One of the first cinematic versions of the Tombstone legend, Allan Dwan's movie takes advantage of still-widespread unfamiliarity with the Wyatt Earp story to take giant liberties with it. We're already dealing with a remake, as Stuart N. Lake's biography, based partly on self-serving interviews with Earp, had already been put on film just five years earlier. Dwan's film is an improvement in that it calls Earp by his right name instead of "Michael Wyatt." That seems to be about the end of its fidelity to history. Some Western historians claim that Lake's book is a whitewash of Earp, but Sam Hellman's script pretty much tears Earp down completely and puts up a new streamlined structure in his place. It relates to history only to the extent that a man named Wyatt Earp did some shooting of folks in the town of Tombstone, but it gets lost almost as soon as you ask who he shot. Consider: this is a Wyatt Earp film in which the name Clanton is never spoken. Since then the Clantons have become an inextricable part of the Tombstone legend, but the story still wasn't well known in 1939 despite Lake's publicity, so Twentieth Century-Fox could get away with creating an almost entirely original cast of villains for Earp to dispatch. Instead of a gang of "Cowboys" lurking outside town to rustle cattle and hoorah the place every so often, Frontier Marshall roots the Tombstone evil in the Palace of Pleasure saloon, whose proprietor Ben Carter is in cahoots with a gang of stagecoach robbers led by Curley Bill (Joe Sawyer), one of the few authentic names in the story. The robberies recede into the background, however, as the script focuses on Carter's feud with the more refined Bella Union, which can hire high-class entertainment like "greatest comedian in the world" Eddie Foy (Eddie Foy Jr.). Attempting to keep the peace is Earp (Randolph Scott), who earns his star by volunteering to subdue the drunken Injun Charlie when the current marshal (Ward Bond) chickens out. Wyatt has come to town alone, without brothers or wife, and stays to impose order despite the machinations of Carter and a spiteful saloon girl (Binnie Barnes). Complicating matters is the arrival of temperamental and tubercular gunman Doc "Halliday" (Cesar Romero -- and I didn't misspell "Holliday," the movie did), a man with a fondness for handkerchief duels and a general death wish. An appalling amount of screen time is dedicated to the efforts of Halliday's long-suffering wife (Nancy Kelly) to recall the murderous lunger to his original vocation -- not merely dentistry but a full-scale general practice, including on-the-fly surgery. The climax of the picture is Doc's rally to perform life-saving surgery on a bartender's son accidentally shot by Earp. Following this redemptive triumph, Halliday strides out of the Bella Union and is instantly killed by Curley Bill, who informs Wyatt that he can be found at the O.K. Corral, about three doors down from the saloon. So Wyatt Earp fights the famous gunfight by himself, though help arrives at the end from an unexpected source. As the curtain falls, law and justice triumph, though one character notes that Tombstone is no longer truly safe, now that the Palace of Pleasure has been replaced by a savings bank.
The challenge for a historian or history buff when faced with something like Frontier Marshal is to distance oneself from history and judge the film on purely dramatic and cinematic terms. Cinematically, Dwan directs some crisp action and the film has some nice production values overall. But the script is a disaster that leaves Earp a bystander for much of the plot while Halliday forms a triangle with his wife and Jerrie the saloon girl. As Earp, Randolph Scott is adequately heroic but has little to work with in terms of personality, while Romero only left me wondering what Anthony Quinn could have done with the role -- the closest Quinn ever came was the Holliday a clef role in Edward Dymytryk's Warlock. Worst of all, this Tombstone movie can't come up with a proper antagonist for Earp. Carter is set up early as the "big bad," only to be eliminated two-thirds through the picture. His assistant, Pringle, seems poised to step in, but in the very next scene Earp goads him into a fatal gunfight. That leaves the barely sketched out Curley Bill as the ultimate antagonist in an O.K. Corral fight that really feels like an anticlimax after all the storm and stress of the surgery scene. That's all a double shame, not just for the movie itself but for genre movie fans, given who plays the villains.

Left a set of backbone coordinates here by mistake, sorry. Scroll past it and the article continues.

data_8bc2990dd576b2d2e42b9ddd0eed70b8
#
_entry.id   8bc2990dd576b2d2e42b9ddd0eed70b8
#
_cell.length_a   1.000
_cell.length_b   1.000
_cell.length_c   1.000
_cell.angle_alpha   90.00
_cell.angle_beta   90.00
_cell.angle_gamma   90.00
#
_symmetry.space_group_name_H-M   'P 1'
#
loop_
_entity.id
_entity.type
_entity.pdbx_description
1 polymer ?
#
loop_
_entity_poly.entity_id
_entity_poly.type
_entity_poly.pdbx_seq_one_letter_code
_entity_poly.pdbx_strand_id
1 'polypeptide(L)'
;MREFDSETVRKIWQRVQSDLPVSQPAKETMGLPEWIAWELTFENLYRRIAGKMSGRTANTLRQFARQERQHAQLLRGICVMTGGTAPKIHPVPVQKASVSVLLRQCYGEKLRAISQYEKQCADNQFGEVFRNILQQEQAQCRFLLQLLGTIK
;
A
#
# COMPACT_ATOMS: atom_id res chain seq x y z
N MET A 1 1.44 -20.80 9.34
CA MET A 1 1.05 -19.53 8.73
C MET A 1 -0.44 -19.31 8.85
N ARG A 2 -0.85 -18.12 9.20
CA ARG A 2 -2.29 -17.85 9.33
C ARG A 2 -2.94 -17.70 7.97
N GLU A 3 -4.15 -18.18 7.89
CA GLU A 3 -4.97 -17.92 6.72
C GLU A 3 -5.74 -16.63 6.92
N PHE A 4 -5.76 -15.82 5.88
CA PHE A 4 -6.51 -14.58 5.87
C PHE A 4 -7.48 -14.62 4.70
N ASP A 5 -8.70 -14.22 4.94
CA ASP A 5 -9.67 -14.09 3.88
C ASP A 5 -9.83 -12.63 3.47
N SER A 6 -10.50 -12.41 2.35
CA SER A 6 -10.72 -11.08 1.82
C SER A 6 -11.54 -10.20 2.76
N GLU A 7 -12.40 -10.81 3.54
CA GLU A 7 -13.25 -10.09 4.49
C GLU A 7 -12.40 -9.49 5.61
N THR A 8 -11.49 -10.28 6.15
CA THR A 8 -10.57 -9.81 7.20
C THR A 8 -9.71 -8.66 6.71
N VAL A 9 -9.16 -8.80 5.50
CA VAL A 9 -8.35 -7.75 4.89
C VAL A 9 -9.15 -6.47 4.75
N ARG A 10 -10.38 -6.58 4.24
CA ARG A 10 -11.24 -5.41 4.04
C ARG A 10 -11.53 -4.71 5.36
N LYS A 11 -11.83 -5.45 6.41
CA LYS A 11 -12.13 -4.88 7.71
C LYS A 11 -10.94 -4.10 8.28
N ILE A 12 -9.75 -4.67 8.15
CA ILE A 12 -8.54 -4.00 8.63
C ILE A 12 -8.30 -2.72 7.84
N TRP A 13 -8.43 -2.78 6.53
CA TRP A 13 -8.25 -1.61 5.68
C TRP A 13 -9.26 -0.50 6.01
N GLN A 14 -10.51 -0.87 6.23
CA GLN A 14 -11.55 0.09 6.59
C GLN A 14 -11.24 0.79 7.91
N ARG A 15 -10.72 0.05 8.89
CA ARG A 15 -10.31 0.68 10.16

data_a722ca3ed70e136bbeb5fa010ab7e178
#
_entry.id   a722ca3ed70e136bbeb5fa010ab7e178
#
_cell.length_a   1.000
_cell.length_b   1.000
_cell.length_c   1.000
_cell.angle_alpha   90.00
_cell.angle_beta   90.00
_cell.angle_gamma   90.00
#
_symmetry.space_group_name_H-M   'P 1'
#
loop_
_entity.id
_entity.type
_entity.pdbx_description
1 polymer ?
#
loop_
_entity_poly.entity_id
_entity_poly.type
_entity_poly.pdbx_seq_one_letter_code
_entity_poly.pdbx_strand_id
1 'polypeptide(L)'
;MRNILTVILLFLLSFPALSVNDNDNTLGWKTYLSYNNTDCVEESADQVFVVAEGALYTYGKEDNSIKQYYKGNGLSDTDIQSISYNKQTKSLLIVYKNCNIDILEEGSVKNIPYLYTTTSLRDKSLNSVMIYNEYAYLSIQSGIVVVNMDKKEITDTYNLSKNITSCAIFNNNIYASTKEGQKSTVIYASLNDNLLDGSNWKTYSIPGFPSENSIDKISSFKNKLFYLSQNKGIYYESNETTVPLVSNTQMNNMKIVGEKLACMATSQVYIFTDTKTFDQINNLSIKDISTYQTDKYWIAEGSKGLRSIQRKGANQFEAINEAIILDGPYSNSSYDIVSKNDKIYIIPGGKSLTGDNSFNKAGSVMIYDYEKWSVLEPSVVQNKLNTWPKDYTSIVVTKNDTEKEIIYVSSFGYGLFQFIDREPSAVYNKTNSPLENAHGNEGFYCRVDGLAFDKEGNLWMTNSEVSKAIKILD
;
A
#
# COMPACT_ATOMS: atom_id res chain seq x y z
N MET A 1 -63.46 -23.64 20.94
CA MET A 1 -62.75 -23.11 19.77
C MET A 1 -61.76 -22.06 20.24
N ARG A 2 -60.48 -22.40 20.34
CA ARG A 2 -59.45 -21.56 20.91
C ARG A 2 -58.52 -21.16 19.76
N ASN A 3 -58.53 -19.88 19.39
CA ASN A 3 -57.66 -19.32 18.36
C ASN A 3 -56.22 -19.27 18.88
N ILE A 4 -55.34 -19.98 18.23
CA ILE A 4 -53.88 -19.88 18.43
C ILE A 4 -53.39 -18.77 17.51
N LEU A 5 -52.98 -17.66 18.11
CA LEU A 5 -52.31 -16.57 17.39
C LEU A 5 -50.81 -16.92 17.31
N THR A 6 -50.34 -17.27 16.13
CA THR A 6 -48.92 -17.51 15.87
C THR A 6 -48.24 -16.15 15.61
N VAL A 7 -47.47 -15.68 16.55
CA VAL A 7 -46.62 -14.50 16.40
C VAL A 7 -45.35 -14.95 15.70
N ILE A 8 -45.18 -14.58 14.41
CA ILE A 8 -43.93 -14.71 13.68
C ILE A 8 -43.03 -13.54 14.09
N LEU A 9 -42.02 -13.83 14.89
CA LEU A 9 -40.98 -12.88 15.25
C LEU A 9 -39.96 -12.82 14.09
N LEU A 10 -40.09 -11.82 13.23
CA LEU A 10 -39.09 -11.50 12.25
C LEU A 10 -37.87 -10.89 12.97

Frontier Marshal appears to be the first true team-up of John Carradine (Carter) and Lon Chaney Jr. (Pringle). Chaney had done bits in some earlier Fox films in which Carradine had more prominent parts (e.g. Jesse James), but Pringle is one of Junior's more prominent supporting roles before his breakthrough in Of Mice and Men. It's definitely an improvement for him on his labors for Cecil B. DeMille, who left almost all of Chaney's performance in Union Pacific on the cutting room floor, reducing the struggling young character actor to a few shots as a bystander despite being a named character in the end credits. For Carradine, a rising character actor at Fox, this film was just another day at the office; he contributes nothing special to a standard villain part. By comparison, Chaney's participation in an A picture is virtually a showcase, though he only has a couple of big scenes. In the first, Pringle has kidnapped Eddie Foy and forced him to perform at the Palace rather than the Bella Union. He stands just offstage twirling his two guns menacingly as Foy attempts to entertain the crowd. While Earp charges in through the audience to rescue Foy, Halliday appears in the wings to keep Pringle covered. In a priceless moment (perhaps) for Chaney fans, Doc decides that the audience expects entertainment and shouldn't be disappointed. He forces Pringle to dance, keeping time with bullets aimed at Chaney's feet as the big lug does a desperate soft-shoe routine. It may be the only time Lon Chaney Jr. ever dances on film. His other highlight is his shootout with Scott, his one scene as leader of the Palace gang. At first, Pringle has no intention of shooting it out with Earp, promising the marshall that Curley Bill will take care of him soon enough. But Earp's casual insult provokes a foolhardy attack, punctuated by Chaney's effective pantomime (in lieu of modern effects) of taking a bullet to the head. Thus pass Chaney and Carradine on their way to their destiny as horror men. They'll next encounter each other in The Mummy's Ghost, when Carradine plays the latest priest to revive the hapless Kharis. By that time, Carradine will already be past his peak of prestige, while Chaney will be in a thankless holding pattern as Universal's "master character creator." Frontier Marshal may be worthless otherwise, but it catches the pair as a team before either man had an inkling of his actual acting destiny. As that, it's a film of historical and maybe even sympathetic interest.